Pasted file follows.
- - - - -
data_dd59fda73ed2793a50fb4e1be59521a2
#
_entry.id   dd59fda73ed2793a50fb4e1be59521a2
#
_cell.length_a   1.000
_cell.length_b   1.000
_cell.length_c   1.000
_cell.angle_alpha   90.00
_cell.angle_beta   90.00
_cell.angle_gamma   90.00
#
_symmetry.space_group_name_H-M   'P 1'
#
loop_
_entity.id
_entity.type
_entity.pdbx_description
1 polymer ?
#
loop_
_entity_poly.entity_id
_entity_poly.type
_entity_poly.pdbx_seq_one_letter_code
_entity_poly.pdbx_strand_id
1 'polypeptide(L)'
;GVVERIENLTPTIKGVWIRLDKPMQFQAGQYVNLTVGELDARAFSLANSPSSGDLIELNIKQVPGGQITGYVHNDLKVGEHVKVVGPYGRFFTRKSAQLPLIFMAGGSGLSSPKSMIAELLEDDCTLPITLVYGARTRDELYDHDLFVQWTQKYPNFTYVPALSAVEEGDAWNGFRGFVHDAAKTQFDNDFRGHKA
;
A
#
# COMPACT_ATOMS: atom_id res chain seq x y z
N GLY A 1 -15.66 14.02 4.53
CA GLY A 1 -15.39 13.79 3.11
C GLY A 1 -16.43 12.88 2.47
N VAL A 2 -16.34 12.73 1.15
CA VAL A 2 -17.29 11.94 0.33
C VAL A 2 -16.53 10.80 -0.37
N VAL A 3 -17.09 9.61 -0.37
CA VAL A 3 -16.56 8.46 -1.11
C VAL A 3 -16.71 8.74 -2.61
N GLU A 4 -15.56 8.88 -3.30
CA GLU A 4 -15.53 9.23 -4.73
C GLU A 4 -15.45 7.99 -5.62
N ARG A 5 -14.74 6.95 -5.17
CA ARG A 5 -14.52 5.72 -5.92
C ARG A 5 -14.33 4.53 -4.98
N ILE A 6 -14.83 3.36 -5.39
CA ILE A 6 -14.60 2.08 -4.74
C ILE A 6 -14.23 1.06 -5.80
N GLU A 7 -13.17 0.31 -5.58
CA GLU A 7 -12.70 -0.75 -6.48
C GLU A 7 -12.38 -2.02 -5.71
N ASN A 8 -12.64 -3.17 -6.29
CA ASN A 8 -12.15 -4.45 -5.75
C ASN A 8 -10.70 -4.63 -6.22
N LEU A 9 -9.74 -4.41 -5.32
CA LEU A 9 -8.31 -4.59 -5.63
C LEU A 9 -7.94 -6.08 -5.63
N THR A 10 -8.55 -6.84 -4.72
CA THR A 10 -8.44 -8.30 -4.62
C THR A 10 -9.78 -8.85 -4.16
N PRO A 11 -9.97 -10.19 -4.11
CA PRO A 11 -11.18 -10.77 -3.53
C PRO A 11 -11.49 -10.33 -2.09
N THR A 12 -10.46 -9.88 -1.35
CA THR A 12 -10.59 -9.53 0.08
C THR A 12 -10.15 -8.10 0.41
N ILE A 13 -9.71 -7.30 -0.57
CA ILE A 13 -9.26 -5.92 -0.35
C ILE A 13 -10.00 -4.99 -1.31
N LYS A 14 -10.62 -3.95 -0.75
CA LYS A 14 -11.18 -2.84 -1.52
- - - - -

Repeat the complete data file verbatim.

data_dd59fda73ed2793a50fb4e1be59521a2
#
_entry.id   dd59fda73ed2793a50fb4e1be59521a2
#
_cell.length_a   1.000
_cell.length_b   1.000
_cell.length_c   1.000
_cell.angle_alpha   90.00
_cell.angle_beta   90.00
_cell.angle_gamma   90.00
#
_symmetry.space_group_name_H-M   'P 1'
#
loop_
_entity.id
_entity.type
_entity.pdbx_description
1 polymer ?
#
loop_
_entity_poly.entity_id
_entity_poly.type
_entity_poly.pdbx_seq_one_letter_code
_entity_poly.pdbx_strand_id
1 'polypeptide(L)'
;GVVERIENLTPTIKGVWIRLDKPMQFQAGQYVNLTVGELDARAFSLANSPSSGDLIELNIKQVPGGQITGYVHNDLKVGEHVKVVGPYGRFFTRKSAQLPLIFMAGGSGLSSPKSMIAELLEDDCTLPITLVYGARTRDELYDHDLFVQWTQKYPNFTYVPALSAVEEGDAWNGFRGFVHDAAKTQFDNDFRGHKA
;
A
#
# COMPACT_ATOMS: atom_id res chain seq x y z
N GLY A 1 -15.66 14.02 4.53
CA GLY A 1 -15.39 13.79 3.11
C GLY A 1 -16.43 12.88 2.47
N VAL A 2 -16.34 12.73 1.15
CA VAL A 2 -17.29 11.94 0.33
C VAL A 2 -16.53 10.80 -0.37
N VAL A 3 -17.09 9.61 -0.37
CA VAL A 3 -16.56 8.46 -1.11
C VAL A 3 -16.71 8.74 -2.61
N GLU A 4 -15.56 8.88 -3.30
CA GLU A 4 -15.53 9.23 -4.73
C GLU A 4 -15.45 7.99 -5.62
N ARG A 5 -14.74 6.95 -5.17
CA ARG A 5 -14.52 5.72 -5.92
C ARG A 5 -14.33 4.53 -4.98
N ILE A 6 -14.83 3.36 -5.39
CA ILE A 6 -14.60 2.08 -4.74
C ILE A 6 -14.23 1.06 -5.80
N GLU A 7 -13.17 0.31 -5.58
CA GLU A 7 -12.70 -0.75 -6.48
C GLU A 7 -12.38 -2.02 -5.71
N ASN A 8 -12.64 -3.17 -6.29
CA ASN A 8 -12.15 -4.45 -5.75
C ASN A 8 -10.70 -4.63 -6.22
N LEU A 9 -9.74 -4.41 -5.32
CA LEU A 9 -8.31 -4.59 -5.63
C LEU A 9 -7.94 -6.08 -5.63
N THR A 10 -8.55 -6.84 -4.72
CA THR A 10 -8.44 -8.30 -4.62
C THR A 10 -9.78 -8.85 -4.16
N PRO A 11 -9.97 -10.19 -4.11
CA PRO A 11 -11.18 -10.77 -3.53
C PRO A 11 -11.49 -10.33 -2.09
N THR A 12 -10.46 -9.88 -1.35
CA THR A 12 -10.59 -9.53 0.08
C THR A 12 -10.15 -8.10 0.41
N ILE A 13 -9.71 -7.30 -0.57
CA ILE A 13 -9.26 -5.92 -0.35
C ILE A 13 -10.00 -4.99 -1.31
N LYS A 14 -10.62 -3.95 -0.75
CA LYS A 14 -11.18 -2.84 -1.52